At pilot plants, mechanical prototypes are designed for early engineering, fabrication, and testing of chassis and engine components for new models and products. Once this basic foundation has passed rigorous engineering and safety tests, operational prototypes closely resembling the appearance and mechanics of the final car are built. Engineers use these prototypes to evaluate durability, functionality, safety, and serviceability of the car.
Before a car is manufactured on the final assembly line, numerous preparatory operations take place. Each part of the automobile, from the side paneling to the gas tank, must be shaped accurately by one or more different forming operations. Nearly all these operations can be divided into four basic operational groups: foundry, machining, forging, and stamping. Foundry operations workers pour molten metal into a mold where it cools and hardens into a casting. Castings are made for such parts as the engine block, cylinder head, or camshaft. When the casting cools, it is removed from the mold and trimmed to remove excess metal. Machining operators, who form one of the largest metalworking groups in the industry, shape the castings even further with tools that cut away excess metal.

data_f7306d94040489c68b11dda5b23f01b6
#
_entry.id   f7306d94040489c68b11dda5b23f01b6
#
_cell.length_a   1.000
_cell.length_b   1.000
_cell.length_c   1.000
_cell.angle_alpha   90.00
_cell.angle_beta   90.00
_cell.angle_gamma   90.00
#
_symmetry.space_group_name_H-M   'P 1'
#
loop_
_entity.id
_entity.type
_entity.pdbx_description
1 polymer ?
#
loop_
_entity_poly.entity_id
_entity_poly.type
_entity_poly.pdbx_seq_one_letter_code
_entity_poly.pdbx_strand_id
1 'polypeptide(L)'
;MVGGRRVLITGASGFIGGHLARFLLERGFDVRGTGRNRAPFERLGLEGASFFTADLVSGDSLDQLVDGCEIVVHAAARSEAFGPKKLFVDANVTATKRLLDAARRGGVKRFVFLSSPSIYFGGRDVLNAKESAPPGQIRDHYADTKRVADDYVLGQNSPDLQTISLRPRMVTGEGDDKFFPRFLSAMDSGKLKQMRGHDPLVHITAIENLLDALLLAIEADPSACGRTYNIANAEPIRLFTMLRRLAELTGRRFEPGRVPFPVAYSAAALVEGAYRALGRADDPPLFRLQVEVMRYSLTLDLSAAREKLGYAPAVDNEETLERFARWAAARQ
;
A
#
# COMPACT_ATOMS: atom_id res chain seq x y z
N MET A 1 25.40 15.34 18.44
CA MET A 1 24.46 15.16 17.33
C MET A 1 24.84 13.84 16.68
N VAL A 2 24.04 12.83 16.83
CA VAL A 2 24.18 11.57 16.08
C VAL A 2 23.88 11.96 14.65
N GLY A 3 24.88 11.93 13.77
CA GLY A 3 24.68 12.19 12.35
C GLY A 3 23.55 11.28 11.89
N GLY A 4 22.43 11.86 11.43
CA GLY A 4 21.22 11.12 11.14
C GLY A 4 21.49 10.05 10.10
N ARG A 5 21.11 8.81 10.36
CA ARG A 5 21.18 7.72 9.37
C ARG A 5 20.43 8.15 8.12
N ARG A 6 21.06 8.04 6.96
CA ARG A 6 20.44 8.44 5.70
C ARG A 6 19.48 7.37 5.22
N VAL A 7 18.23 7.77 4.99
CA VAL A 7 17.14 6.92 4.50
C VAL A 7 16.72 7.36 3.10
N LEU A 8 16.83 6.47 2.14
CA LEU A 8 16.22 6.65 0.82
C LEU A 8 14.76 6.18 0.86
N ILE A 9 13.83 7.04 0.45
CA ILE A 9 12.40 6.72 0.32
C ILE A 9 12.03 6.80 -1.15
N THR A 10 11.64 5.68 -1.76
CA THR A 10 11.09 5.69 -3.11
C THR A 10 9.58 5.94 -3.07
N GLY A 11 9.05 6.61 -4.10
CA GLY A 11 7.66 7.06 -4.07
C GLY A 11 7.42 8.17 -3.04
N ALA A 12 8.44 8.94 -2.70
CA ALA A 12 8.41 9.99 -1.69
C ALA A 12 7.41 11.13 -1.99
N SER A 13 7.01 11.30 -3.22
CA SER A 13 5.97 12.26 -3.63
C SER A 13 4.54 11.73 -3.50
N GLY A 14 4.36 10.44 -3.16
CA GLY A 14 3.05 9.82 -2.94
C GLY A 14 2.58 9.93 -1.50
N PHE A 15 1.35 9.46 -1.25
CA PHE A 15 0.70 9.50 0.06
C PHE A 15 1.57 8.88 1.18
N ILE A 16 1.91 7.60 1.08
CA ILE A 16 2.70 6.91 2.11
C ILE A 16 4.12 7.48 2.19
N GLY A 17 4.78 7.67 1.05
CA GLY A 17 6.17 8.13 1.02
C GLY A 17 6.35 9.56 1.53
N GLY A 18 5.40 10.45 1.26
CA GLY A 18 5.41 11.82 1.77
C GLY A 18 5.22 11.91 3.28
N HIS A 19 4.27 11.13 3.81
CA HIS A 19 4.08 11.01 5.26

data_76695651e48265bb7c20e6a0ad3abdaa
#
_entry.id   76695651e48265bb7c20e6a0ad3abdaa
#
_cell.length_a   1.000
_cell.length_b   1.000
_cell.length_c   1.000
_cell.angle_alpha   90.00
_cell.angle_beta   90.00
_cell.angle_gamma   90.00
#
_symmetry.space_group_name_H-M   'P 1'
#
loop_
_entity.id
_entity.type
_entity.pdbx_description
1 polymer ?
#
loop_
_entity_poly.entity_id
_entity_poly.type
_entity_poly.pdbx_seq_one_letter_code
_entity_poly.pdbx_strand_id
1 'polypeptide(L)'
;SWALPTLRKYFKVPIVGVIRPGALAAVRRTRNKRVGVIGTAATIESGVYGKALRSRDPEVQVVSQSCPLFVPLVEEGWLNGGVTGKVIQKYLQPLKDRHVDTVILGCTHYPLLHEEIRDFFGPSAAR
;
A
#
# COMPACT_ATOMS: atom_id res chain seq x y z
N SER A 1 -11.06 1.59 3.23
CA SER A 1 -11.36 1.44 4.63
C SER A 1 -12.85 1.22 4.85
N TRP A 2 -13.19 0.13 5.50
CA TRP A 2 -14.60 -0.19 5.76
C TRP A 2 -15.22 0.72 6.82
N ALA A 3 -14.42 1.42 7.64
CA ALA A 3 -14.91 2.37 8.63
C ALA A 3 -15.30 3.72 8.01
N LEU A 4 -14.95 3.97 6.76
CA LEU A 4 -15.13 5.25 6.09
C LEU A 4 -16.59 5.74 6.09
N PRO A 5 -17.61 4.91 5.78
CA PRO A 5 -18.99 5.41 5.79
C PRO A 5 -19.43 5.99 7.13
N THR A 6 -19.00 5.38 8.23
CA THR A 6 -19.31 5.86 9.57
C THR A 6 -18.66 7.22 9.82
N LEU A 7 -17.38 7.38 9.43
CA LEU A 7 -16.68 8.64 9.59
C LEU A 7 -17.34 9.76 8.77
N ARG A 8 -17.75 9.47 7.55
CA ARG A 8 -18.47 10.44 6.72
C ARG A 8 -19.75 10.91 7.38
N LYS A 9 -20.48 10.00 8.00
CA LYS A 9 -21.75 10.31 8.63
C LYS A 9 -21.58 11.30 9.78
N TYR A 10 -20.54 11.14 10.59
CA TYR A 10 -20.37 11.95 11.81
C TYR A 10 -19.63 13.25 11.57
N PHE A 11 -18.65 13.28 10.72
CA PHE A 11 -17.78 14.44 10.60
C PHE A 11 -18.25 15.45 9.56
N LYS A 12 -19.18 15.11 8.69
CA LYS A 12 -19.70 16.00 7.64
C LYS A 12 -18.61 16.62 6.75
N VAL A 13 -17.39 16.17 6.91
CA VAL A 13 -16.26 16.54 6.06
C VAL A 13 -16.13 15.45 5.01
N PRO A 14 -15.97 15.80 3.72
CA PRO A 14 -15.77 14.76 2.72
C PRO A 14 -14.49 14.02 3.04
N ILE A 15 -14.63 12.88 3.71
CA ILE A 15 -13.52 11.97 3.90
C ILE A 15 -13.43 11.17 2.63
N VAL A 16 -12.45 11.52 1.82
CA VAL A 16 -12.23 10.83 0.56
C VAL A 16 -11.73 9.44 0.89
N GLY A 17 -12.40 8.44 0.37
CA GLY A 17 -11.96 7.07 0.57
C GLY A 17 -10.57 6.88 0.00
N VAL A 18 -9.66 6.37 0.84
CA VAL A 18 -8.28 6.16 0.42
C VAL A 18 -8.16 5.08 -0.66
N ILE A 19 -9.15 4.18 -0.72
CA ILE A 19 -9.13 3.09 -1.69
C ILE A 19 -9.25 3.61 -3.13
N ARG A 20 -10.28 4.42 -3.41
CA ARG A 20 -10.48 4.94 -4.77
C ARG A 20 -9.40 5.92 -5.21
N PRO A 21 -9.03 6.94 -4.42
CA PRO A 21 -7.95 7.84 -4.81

Forging workers heat metal stock to shape parts such as crankshafts and connecting rods using forge hammers and presses. Paneling, such as car doors and hoods, is shaped in the stamping process. Sheet metal is placed between the punch (the upper form of the stamp) and the die (the lower form) and then pressed together at great pressure and velocity to form the panel.
Stamping workers perform three basic operations: blanking, piercing, and forming. Blanking cuts the excess metal to the specified size, and piercing punches holes where needed. In forming, the part is given its final shape. This sometimes requires a series of operations that may be performed progressively by a row of presses, each one bringing the part one step closer to its finished form.
At most assembly plants, manufacturing operations for many specific parts are contracted out to other firms. They fall into three main divisions: original equipment manufacturers (OEM), replacement (or aftermarket) parts, and rubber fabricating.
OEMs, the largest of the three, work closely with vehicle manufacturers to design and supply frames, bodies, engines, axles, wheels, transmissions, bearings, valves, bumpers, brakes, fuel injectors, seats, seat belts, airbags, and cushioning. They often sign contracts with manufacturers to produce the specific part for the life of the car. Replacement parts companies produce those parts of an automobile that eventually will need to be replaced, generally within three to seven years. They supply these parts for both new cars and as replacement parts for existing cars. Most parts companies specialize in a particular part, such as shock absorbers, brake pads, exhaust systems, wiper blades, spark plugs, batteries, or oil and gas filters, among others. Rubber fabricating companies supply tires, belts, hoses, valves, and other small rubber parts used throughout an automobile.
The basic assembly process is, for the most part, standard throughout the industry. Hundreds of workers and numerous machines perform thousands of essential tasks in the assembly of an automobile. There are two main assembly lines—body and chassis—and several smaller lines, all of which converge to one main line.